Speaking separately but in a public show of near harmony, the Carter administration's two principal advisers in foreign policy matters yesterday sought to defend President Carter's record against the rising clamor of criticism on the right.

Secretary of State Cyrus R. Vance voiced concern about "the distorted proposition being advanced by some that America is in a period of decline." This view, he said without naming names, "is not only wrong . . .but dangerous as a basis for policy."

Zbigniew Brzezinski, the president's assistant for national security affairs, spoke of Carter's success in enhancing "American historical confidence by infusing a higher degree of moral commitment into our policy."

Both speeches were vigorously flogged on the Washington media circuits by aides to both officials as major pronouncements. Despite the differences of doctrine or approach ascribed to Vance and Brzezinski on other occasions, the messages were described as "complementary." The two men had read and approved one another's statements prior to delivery.

Vance, though not identifying the targets of his criticism, could well have been referring to opponents of the strateic arms limitation treaty (SALT) who take a more alarmed view of Soviet power and intentions than that of the administration.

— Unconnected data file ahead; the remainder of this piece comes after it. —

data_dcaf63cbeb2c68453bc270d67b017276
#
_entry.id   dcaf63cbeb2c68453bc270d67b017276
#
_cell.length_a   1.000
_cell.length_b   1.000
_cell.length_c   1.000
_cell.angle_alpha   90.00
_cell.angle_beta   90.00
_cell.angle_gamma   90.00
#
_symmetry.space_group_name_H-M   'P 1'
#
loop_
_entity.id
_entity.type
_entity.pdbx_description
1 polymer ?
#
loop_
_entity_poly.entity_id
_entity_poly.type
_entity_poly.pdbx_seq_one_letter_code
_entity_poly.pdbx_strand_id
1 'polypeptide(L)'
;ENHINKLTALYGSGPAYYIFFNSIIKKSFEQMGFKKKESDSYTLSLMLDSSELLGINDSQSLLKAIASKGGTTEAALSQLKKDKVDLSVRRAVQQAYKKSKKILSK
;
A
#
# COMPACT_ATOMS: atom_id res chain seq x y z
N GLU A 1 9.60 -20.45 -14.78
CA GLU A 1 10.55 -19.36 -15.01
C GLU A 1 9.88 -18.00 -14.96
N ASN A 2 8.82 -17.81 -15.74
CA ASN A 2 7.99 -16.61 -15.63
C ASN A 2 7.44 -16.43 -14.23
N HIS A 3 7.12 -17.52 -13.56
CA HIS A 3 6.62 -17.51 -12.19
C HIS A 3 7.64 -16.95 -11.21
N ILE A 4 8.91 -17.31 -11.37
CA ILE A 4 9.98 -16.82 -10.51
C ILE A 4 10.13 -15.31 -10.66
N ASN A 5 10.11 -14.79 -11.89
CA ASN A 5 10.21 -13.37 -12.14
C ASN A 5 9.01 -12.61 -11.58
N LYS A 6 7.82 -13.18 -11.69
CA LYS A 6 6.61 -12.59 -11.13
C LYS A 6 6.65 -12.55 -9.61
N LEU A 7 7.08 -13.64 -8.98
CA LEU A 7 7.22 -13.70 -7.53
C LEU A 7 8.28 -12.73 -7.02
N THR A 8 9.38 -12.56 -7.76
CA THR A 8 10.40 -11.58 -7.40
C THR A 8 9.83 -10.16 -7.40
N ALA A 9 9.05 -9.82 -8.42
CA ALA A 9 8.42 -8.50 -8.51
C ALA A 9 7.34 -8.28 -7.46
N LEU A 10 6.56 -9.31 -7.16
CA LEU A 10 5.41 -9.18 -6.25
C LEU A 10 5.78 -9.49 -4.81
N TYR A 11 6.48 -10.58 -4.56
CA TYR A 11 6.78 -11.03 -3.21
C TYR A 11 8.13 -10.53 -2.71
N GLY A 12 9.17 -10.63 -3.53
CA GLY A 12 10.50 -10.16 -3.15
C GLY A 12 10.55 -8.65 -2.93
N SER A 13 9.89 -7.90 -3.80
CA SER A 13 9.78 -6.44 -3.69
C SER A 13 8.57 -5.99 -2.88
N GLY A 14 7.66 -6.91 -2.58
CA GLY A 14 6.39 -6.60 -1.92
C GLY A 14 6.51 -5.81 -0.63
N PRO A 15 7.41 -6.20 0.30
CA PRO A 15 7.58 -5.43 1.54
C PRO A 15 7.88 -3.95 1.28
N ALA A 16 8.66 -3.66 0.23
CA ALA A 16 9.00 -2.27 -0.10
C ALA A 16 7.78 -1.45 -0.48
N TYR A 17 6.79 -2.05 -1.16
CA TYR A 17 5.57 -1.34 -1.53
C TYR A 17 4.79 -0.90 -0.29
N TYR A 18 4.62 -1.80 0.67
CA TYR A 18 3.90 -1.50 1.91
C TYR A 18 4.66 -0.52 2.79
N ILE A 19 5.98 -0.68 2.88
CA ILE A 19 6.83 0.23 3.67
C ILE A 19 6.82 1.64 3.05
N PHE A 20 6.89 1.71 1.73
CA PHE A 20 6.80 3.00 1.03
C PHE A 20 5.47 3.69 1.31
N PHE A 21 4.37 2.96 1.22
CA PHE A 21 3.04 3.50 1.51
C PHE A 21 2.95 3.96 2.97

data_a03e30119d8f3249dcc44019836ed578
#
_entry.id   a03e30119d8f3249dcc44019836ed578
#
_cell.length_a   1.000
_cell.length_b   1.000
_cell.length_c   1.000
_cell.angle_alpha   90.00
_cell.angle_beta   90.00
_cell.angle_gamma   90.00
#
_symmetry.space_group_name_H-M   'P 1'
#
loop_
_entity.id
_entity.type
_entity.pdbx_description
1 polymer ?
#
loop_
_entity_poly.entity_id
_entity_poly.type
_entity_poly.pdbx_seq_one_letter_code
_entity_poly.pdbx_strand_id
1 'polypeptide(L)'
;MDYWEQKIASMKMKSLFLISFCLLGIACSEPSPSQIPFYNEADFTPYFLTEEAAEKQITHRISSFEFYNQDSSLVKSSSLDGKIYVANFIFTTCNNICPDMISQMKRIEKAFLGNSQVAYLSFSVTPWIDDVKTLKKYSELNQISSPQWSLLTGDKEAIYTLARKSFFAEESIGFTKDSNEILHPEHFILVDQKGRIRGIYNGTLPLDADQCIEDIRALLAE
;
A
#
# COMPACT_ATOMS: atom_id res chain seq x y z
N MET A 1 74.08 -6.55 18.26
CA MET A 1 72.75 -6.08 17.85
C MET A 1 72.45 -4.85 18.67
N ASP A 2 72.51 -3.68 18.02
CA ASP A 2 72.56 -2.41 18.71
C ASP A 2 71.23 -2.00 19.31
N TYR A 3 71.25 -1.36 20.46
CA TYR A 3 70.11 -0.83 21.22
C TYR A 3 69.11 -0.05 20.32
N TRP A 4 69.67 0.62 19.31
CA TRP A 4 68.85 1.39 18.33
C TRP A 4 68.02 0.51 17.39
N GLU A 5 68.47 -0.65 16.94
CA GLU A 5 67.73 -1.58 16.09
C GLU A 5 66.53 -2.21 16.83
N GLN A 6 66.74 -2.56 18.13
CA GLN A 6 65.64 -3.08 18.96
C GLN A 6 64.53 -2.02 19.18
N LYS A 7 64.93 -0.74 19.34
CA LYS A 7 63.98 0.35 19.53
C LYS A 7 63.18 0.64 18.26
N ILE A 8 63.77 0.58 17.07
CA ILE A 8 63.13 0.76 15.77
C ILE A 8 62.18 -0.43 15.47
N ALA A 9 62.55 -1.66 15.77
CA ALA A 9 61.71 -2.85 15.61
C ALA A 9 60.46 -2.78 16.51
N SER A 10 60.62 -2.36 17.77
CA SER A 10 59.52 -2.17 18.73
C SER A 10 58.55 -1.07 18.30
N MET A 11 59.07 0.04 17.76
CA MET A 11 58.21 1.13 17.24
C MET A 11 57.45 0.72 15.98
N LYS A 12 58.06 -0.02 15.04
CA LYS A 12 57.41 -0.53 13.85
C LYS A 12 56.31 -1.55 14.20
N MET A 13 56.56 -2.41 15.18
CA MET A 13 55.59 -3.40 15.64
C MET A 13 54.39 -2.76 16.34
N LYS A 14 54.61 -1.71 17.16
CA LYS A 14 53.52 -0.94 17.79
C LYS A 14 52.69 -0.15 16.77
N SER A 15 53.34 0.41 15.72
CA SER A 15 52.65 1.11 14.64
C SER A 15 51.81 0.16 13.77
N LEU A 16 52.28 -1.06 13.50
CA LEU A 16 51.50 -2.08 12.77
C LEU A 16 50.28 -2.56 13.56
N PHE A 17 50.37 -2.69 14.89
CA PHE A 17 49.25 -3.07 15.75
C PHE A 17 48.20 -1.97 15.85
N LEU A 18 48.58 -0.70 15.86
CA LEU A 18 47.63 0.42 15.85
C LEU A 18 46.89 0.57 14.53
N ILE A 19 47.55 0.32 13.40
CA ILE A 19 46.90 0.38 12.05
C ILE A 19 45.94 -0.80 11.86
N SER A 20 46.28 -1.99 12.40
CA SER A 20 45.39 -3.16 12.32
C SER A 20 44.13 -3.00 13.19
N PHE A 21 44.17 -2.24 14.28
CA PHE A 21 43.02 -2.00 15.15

"We would imperil our future if we lost confidence in ourselves and in our strength, and retreated from energetic leadership in the world," Vance said. "And we would imperil our future, as well, if we reacted in frustration and used our power to resist change in the world, or employed our military power when it would do more harm than good."

Brzezinski also spoke of acceptance of global change as a keystone of the president's foreign policy. "Any attempt to create artificial obstacles to change for the sake of the status quo will merely foster U.S. isolation and irrelevance," he said.

As in most speeches produced by a bureaucratic committee process, the words were couched in cautious abstractions. Whatever differnces may simmer between the two officials on substantive issues were barely hinted at in their respective drafts.

Brzezinski, after enumerating the foreign policy achievements of the Carter administration, reiterated his concern about "the arc of crisis that stretches across southern Asia to southern Africa . . .countries whose internal difficulties make them vulnerable to external exploitation."

Vance, on the other hand, said the administration "will oppose attempts by others to transform local disputes into international tests of will." He spoke for a policy of "healing, rather than fueling, local conflicts."

This is a question of foreign policy approach on which the two men have been pronounced to have been in sharpest divergence, though they have publicly denied it. Brzezinski spoke last night before an audience of the media elite, the American Socety of Newspaper Editors, at the New York Hilton. Vance's audience was the American Association of Community and Junior Colleges at the Conrad Hilton in Chicago.